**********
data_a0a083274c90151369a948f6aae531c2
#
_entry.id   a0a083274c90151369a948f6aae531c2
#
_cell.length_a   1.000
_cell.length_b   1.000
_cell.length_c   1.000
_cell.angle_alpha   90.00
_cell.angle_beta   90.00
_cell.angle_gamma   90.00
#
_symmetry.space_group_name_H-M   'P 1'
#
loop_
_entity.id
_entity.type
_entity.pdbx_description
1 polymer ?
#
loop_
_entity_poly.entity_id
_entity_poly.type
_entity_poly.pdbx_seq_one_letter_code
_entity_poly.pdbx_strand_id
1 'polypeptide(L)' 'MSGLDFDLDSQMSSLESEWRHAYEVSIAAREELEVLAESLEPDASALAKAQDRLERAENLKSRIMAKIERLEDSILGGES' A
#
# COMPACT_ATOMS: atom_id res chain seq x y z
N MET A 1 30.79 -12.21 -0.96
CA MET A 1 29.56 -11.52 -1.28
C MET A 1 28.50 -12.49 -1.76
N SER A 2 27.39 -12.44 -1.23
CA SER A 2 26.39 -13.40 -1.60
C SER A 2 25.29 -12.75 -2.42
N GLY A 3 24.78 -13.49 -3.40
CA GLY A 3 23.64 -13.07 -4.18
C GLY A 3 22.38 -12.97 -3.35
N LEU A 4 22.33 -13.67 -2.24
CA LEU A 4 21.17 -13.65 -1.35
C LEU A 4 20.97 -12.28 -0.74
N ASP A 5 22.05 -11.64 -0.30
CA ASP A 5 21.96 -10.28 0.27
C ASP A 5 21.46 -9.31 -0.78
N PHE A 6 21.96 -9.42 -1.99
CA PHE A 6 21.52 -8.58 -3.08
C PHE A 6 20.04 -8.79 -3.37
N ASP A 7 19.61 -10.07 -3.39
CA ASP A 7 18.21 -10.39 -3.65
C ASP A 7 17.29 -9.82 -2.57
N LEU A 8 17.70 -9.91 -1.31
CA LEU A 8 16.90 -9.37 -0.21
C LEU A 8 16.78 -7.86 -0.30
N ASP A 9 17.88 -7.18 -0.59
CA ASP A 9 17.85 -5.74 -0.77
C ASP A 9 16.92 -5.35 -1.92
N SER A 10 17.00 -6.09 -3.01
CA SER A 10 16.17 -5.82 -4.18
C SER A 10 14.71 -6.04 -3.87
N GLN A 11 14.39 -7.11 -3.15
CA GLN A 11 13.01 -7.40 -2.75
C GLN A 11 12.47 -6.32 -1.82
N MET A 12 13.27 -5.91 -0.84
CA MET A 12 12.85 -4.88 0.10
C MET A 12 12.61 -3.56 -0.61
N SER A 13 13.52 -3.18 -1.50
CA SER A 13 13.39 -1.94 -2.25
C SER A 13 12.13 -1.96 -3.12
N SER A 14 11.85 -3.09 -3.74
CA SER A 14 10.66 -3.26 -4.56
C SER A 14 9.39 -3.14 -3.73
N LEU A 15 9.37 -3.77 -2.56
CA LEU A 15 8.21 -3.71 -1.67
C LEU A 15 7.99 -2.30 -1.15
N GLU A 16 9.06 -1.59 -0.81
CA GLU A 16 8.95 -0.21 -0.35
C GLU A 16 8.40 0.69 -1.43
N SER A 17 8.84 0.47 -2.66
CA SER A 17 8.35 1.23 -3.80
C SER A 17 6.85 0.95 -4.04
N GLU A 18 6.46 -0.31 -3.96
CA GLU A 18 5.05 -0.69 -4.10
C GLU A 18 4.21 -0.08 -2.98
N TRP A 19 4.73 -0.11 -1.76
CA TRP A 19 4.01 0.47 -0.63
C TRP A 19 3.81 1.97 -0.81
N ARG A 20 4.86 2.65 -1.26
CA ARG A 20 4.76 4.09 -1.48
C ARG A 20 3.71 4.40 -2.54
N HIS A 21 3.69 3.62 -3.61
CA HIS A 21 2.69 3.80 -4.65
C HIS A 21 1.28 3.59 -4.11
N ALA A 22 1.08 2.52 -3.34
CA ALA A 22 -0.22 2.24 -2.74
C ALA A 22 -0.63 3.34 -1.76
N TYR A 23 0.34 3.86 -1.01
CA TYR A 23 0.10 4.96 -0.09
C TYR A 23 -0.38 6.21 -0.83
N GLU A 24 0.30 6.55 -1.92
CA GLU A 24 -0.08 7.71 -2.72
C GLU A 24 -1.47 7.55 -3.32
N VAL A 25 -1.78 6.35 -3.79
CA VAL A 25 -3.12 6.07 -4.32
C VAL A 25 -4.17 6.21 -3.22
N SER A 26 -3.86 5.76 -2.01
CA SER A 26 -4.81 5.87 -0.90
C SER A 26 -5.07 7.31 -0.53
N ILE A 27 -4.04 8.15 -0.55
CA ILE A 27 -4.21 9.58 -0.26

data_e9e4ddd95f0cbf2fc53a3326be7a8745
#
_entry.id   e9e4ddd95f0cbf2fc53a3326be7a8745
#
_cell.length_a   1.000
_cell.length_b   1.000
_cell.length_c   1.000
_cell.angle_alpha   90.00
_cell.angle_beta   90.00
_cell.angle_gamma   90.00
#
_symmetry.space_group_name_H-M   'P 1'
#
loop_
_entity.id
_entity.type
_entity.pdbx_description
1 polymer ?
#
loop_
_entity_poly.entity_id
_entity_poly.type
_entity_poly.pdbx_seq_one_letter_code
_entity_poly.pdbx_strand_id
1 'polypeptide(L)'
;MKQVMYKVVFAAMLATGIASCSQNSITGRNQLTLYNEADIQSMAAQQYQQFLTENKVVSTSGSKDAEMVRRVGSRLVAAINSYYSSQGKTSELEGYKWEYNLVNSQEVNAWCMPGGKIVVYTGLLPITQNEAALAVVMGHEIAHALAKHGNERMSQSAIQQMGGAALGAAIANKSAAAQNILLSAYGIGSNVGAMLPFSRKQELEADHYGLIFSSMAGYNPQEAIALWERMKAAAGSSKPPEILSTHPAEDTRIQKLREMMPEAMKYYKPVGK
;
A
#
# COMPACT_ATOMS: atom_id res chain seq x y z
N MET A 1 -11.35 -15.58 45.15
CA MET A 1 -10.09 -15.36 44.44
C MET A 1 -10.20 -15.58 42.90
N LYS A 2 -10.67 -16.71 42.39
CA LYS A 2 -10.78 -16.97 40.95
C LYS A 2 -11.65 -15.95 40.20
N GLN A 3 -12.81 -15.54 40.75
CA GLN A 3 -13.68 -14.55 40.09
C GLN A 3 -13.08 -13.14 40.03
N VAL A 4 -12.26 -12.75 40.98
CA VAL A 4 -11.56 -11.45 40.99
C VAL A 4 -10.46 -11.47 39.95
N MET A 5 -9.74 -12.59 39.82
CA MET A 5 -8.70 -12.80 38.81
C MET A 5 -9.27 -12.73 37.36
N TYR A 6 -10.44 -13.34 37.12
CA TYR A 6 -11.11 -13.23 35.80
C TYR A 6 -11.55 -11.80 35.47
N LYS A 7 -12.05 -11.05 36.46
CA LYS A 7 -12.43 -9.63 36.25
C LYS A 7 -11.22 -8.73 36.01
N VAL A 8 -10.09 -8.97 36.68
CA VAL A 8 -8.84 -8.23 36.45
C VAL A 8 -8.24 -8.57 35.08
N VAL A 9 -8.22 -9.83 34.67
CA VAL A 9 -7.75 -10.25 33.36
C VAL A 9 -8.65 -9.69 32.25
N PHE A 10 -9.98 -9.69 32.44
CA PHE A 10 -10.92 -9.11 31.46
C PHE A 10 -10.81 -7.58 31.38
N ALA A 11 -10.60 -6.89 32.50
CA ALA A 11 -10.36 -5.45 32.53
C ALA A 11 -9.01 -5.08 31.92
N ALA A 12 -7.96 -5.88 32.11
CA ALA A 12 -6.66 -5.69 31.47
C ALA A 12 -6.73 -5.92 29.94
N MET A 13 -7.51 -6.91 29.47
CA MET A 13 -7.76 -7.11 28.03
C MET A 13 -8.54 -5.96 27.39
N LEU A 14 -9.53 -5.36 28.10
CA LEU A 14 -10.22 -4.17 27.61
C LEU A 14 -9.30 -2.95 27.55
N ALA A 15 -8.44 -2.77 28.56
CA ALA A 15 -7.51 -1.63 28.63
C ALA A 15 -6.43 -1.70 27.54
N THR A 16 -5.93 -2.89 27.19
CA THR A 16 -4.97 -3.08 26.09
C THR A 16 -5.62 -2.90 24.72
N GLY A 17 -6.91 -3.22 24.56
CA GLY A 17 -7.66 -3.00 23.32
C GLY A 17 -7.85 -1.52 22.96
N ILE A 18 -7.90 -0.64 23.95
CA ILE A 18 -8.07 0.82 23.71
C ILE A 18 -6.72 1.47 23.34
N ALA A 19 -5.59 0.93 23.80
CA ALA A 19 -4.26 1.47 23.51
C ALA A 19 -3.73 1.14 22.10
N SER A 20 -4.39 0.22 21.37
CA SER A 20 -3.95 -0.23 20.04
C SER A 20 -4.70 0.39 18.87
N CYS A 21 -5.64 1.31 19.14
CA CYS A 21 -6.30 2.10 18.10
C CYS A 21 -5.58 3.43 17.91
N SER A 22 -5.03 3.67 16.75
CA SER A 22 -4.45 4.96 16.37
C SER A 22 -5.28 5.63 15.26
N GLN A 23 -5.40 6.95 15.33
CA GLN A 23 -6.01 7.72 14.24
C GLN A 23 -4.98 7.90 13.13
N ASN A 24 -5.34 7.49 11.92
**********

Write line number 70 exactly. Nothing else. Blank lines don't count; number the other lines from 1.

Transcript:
N LEU A 15 9.37 -3.77 -2.56